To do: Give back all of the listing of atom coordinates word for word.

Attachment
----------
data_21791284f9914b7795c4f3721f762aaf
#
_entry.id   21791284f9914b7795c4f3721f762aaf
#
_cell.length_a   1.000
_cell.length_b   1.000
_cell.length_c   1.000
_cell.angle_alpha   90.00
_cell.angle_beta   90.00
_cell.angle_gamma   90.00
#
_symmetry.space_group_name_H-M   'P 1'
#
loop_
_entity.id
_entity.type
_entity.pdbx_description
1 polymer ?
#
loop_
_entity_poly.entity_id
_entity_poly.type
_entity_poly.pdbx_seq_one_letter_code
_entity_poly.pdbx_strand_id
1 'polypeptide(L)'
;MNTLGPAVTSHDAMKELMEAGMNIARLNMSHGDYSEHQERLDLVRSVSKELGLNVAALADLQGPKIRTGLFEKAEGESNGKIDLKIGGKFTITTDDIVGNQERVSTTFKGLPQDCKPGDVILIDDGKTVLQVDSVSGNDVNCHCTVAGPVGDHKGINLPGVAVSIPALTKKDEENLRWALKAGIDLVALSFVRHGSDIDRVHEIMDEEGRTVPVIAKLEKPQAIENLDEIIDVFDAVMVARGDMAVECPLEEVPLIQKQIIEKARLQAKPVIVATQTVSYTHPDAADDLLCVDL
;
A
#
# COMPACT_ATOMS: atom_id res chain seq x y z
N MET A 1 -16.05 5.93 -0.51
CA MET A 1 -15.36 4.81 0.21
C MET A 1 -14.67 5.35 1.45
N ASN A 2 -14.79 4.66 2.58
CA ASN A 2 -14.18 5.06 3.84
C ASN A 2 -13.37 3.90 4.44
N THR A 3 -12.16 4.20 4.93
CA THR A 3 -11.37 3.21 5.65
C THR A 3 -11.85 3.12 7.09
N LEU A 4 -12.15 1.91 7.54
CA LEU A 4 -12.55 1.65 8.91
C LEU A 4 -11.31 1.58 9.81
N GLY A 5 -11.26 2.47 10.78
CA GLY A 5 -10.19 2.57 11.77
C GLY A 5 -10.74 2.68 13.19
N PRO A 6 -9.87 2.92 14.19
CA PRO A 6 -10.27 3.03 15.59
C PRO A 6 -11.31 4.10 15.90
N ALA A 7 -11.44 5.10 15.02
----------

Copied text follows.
data_21791284f9914b7795c4f3721f762aaf
#
_entry.id   21791284f9914b7795c4f3721f762aaf
#
_cell.length_a   1.000
_cell.length_b   1.000
_cell.length_c   1.000
_cell.angle_alpha   90.00
_cell.angle_beta   90.00
_cell.angle_gamma   90.00
#
_symmetry.space_group_name_H-M   'P 1'
#
loop_
_entity.id
_entity.type
_entity.pdbx_description
1 polymer ?
#
loop_
_entity_poly.entity_id
_entity_poly.type
_entity_poly.pdbx_seq_one_letter_code
_entity_poly.pdbx_strand_id
1 'polypeptide(L)'
;MNTLGPAVTSHDAMKELMEAGMNIARLNMSHGDYSEHQERLDLVRSVSKELGLNVAALADLQGPKIRTGLFEKAEGESNGKIDLKIGGKFTITTDDIVGNQERVSTTFKGLPQDCKPGDVILIDDGKTVLQVDSVSGNDVNCHCTVAGPVGDHKGINLPGVAVSIPALTKKDEENLRWALKAGIDLVALSFVRHGSDIDRVHEIMDEEGRTVPVIAKLEKPQAIENLDEIIDVFDAVMVARGDMAVECPLEEVPLIQKQIIEKARLQAKPVIVATQTVSYTHPDAADDLLCVDL
;
A
#
# COMPACT_ATOMS: atom_id res chain seq x y z
N MET A 1 -16.05 5.93 -0.51
CA MET A 1 -15.36 4.81 0.21
C MET A 1 -14.67 5.35 1.45
N ASN A 2 -14.79 4.66 2.58
CA ASN A 2 -14.18 5.06 3.84
C ASN A 2 -13.37 3.90 4.44
N THR A 3 -12.16 4.20 4.93
CA THR A 3 -11.37 3.21 5.65
C THR A 3 -11.85 3.12 7.09
N LEU A 4 -12.15 1.91 7.54
CA LEU A 4 -12.55 1.65 8.91
C LEU A 4 -11.31 1.58 9.81
N GLY A 5 -11.26 2.47 10.78
CA GLY A 5 -10.19 2.57 11.77
C GLY A 5 -10.74 2.68 13.19
N PRO A 6 -9.87 2.92 14.19
CA PRO A 6 -10.27 3.03 15.59
C PRO A 6 -11.31 4.10 15.90
N ALA A 7 -11.44 5.10 15.02